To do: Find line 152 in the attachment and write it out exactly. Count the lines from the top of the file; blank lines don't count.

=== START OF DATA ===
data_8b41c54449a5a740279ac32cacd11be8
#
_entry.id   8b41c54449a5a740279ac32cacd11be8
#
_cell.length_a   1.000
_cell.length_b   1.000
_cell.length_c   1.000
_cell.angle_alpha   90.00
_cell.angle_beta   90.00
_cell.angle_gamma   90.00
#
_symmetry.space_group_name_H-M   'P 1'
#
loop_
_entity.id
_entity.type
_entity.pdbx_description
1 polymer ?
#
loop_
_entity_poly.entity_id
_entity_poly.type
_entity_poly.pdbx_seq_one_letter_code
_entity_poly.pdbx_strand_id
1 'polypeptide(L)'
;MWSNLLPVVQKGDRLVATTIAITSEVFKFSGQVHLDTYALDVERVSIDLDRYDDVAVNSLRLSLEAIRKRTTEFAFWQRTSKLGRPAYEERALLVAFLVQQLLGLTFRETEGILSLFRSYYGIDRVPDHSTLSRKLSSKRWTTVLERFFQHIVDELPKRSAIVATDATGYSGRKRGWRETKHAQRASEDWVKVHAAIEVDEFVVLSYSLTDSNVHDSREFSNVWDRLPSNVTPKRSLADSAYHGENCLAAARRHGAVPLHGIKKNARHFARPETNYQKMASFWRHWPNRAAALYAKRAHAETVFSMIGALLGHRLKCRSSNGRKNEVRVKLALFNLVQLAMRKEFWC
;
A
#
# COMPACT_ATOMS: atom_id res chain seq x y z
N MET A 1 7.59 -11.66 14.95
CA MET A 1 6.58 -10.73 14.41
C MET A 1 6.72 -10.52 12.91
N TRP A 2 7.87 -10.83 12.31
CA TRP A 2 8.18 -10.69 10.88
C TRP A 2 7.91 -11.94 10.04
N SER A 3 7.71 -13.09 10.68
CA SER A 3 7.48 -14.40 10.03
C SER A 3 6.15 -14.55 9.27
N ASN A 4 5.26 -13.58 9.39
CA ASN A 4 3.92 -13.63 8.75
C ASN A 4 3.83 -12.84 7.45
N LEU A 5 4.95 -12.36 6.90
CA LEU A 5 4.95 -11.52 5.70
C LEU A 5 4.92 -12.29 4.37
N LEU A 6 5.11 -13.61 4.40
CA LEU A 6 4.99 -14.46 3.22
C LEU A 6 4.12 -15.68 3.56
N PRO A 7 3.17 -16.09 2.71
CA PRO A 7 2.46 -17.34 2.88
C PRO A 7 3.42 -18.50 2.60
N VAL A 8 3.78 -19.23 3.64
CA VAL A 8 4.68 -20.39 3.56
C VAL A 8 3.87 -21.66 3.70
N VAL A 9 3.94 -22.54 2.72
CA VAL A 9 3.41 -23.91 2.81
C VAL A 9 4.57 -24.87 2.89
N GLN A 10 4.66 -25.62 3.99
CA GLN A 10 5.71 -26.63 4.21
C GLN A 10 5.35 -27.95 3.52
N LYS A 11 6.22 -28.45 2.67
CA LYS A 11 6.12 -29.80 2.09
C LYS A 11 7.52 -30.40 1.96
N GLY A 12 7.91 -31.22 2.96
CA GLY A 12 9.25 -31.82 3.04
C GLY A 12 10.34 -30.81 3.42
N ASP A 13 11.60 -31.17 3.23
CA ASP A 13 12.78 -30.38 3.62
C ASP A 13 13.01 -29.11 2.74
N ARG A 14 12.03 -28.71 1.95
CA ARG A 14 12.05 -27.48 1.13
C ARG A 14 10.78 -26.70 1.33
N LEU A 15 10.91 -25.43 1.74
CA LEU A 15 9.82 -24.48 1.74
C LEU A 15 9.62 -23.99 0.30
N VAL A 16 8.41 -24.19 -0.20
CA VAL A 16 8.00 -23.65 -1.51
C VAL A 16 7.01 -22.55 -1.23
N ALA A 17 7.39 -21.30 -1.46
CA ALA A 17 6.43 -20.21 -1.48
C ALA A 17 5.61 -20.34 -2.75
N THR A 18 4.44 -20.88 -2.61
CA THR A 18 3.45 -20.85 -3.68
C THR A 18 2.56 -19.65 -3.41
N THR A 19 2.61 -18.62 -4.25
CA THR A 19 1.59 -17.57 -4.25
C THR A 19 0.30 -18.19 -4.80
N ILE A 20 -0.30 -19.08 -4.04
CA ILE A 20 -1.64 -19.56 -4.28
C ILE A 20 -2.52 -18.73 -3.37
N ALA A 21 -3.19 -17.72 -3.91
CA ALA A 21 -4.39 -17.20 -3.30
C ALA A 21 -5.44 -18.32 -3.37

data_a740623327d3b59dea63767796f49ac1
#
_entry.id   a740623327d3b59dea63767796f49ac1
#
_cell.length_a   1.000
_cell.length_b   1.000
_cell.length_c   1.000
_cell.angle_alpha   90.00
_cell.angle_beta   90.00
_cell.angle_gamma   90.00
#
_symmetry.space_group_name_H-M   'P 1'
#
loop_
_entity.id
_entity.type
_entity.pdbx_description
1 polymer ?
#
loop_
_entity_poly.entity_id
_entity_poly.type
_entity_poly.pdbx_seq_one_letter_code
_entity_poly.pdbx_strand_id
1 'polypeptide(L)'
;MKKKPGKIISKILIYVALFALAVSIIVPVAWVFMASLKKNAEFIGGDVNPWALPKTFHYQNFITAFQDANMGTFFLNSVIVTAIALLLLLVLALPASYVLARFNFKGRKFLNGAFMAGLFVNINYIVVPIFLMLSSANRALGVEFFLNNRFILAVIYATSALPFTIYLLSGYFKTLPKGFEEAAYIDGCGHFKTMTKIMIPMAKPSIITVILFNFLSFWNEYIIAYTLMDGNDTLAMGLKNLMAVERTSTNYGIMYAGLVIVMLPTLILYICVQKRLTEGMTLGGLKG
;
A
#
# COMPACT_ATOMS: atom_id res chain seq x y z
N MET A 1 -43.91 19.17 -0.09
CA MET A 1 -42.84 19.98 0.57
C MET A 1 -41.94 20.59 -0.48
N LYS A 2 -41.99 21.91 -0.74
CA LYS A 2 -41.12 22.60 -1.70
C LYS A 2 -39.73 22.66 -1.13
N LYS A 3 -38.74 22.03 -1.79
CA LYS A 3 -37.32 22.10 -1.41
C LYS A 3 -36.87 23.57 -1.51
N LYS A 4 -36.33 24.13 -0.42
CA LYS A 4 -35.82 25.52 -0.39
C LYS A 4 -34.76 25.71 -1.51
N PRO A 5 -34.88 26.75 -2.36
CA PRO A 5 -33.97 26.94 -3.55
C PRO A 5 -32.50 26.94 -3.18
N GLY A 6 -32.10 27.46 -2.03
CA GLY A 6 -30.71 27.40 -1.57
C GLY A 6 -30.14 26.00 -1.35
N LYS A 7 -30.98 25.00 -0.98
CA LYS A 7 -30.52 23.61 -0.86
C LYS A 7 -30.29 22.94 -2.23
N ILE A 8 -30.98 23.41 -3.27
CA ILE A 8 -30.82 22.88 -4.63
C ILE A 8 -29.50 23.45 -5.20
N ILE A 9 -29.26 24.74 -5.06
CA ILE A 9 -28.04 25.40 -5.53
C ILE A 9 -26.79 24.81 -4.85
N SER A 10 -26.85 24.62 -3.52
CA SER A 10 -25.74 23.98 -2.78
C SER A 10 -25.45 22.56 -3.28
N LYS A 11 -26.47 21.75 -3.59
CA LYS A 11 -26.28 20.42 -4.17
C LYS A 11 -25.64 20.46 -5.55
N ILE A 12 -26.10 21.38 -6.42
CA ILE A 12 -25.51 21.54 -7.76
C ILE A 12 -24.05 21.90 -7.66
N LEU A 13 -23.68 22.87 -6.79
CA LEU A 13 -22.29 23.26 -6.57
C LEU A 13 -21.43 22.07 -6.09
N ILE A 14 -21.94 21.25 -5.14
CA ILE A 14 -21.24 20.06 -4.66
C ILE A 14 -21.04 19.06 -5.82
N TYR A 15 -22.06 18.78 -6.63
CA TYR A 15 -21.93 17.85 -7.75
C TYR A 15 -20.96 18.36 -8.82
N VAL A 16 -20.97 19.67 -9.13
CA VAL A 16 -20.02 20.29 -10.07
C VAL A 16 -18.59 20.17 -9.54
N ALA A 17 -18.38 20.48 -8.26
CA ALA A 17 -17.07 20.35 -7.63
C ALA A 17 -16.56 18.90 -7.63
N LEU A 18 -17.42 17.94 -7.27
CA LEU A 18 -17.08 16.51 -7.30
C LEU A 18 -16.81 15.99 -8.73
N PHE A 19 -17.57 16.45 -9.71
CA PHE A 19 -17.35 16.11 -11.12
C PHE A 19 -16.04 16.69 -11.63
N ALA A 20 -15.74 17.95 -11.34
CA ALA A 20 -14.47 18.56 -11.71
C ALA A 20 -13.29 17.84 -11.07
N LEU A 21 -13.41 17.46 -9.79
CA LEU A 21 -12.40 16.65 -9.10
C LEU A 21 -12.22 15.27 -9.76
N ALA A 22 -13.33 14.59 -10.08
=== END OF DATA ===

CA SER A 10 -25.74 23.98 -2.78